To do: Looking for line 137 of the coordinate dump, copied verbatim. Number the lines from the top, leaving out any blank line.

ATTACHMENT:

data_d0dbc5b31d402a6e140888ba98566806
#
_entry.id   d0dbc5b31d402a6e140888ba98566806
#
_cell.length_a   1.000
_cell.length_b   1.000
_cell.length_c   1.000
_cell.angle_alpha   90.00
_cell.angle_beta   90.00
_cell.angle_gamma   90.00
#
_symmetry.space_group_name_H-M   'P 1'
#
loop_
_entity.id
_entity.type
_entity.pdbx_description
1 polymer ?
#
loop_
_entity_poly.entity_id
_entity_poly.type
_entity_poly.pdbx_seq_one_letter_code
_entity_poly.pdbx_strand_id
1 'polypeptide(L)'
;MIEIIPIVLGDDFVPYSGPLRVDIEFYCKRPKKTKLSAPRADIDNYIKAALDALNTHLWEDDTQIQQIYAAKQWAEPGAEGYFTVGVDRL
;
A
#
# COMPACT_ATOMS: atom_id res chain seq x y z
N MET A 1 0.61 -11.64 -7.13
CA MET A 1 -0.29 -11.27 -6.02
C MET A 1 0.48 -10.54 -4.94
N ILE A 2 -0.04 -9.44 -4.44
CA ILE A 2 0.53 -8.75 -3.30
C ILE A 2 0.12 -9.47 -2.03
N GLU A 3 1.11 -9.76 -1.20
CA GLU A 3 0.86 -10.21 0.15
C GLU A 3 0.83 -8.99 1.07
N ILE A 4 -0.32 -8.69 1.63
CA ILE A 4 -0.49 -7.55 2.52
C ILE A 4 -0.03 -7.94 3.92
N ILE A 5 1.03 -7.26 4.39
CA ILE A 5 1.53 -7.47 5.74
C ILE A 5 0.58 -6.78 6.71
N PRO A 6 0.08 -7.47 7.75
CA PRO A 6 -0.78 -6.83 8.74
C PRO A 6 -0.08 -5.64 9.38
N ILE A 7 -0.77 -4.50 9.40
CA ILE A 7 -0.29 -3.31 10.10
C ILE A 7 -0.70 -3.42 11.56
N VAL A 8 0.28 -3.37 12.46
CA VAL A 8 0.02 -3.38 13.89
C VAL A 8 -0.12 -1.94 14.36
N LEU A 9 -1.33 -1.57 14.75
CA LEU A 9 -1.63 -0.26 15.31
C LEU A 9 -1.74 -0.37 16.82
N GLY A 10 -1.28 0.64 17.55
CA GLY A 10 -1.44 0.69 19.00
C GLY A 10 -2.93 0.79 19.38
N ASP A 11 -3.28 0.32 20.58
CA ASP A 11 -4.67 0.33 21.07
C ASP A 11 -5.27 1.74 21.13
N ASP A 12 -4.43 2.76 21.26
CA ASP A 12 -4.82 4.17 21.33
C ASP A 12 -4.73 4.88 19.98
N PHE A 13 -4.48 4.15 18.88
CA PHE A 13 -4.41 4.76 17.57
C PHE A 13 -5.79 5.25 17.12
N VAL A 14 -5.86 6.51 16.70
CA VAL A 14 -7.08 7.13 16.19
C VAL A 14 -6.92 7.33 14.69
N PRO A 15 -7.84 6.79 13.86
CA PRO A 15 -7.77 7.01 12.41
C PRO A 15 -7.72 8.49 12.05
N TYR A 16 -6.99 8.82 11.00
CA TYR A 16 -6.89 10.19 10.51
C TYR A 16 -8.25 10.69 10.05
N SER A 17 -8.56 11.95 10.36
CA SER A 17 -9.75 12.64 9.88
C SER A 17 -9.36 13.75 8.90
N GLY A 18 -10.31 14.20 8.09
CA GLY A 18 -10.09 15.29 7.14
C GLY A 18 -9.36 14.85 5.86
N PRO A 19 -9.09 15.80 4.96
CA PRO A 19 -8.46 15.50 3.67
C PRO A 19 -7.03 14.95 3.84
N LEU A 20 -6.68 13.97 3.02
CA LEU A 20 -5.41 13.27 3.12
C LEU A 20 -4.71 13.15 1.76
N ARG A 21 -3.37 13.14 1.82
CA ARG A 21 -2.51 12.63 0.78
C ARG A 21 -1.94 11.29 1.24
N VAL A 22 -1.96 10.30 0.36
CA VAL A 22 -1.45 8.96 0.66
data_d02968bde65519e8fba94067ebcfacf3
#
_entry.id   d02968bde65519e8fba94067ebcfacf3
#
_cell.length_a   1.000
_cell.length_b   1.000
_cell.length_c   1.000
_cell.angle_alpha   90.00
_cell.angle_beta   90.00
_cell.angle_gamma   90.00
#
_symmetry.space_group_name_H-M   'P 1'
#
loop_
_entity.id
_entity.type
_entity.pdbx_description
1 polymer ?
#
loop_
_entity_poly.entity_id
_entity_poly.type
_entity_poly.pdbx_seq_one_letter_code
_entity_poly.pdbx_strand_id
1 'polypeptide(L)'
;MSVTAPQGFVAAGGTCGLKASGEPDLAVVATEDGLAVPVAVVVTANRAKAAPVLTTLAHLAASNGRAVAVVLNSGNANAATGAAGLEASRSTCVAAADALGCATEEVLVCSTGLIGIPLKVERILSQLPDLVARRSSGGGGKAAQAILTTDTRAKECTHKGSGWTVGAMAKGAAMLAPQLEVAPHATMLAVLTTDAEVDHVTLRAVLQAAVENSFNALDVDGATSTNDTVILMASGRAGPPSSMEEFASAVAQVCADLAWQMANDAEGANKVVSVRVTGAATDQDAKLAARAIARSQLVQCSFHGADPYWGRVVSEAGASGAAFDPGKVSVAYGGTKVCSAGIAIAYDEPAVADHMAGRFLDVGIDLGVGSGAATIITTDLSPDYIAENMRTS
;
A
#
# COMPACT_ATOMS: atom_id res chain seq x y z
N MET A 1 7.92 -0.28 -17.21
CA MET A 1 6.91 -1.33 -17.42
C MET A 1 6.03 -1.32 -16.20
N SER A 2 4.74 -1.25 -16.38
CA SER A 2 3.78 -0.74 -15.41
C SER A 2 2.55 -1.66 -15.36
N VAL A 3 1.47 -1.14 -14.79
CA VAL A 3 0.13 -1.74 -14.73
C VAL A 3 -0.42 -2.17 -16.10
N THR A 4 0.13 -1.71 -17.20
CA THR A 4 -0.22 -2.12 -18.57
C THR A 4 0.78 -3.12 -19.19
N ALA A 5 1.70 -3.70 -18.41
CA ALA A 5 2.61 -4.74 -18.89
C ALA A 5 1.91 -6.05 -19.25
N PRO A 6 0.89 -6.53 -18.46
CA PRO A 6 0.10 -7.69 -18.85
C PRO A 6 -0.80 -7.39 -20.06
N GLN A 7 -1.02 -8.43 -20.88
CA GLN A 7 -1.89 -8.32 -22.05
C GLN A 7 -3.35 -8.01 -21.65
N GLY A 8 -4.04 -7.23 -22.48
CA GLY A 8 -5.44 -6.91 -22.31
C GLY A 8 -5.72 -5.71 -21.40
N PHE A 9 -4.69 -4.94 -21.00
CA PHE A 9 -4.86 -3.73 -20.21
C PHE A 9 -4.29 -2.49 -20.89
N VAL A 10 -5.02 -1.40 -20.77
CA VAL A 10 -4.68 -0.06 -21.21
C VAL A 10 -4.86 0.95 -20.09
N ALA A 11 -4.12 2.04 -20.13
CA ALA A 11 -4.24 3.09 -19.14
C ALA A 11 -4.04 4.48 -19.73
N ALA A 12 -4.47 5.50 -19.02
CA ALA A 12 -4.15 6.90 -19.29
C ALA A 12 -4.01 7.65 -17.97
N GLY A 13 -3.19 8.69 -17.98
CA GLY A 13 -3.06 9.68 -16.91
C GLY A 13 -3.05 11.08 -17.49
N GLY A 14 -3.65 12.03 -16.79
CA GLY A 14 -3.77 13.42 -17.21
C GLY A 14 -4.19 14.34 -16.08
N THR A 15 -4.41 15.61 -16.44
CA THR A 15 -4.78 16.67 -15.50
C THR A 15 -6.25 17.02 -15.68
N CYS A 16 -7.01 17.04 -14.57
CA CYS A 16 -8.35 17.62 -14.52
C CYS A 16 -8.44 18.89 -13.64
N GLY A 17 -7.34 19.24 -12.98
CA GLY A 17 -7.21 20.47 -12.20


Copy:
C THR A 4 0.78 -3.12 -19.19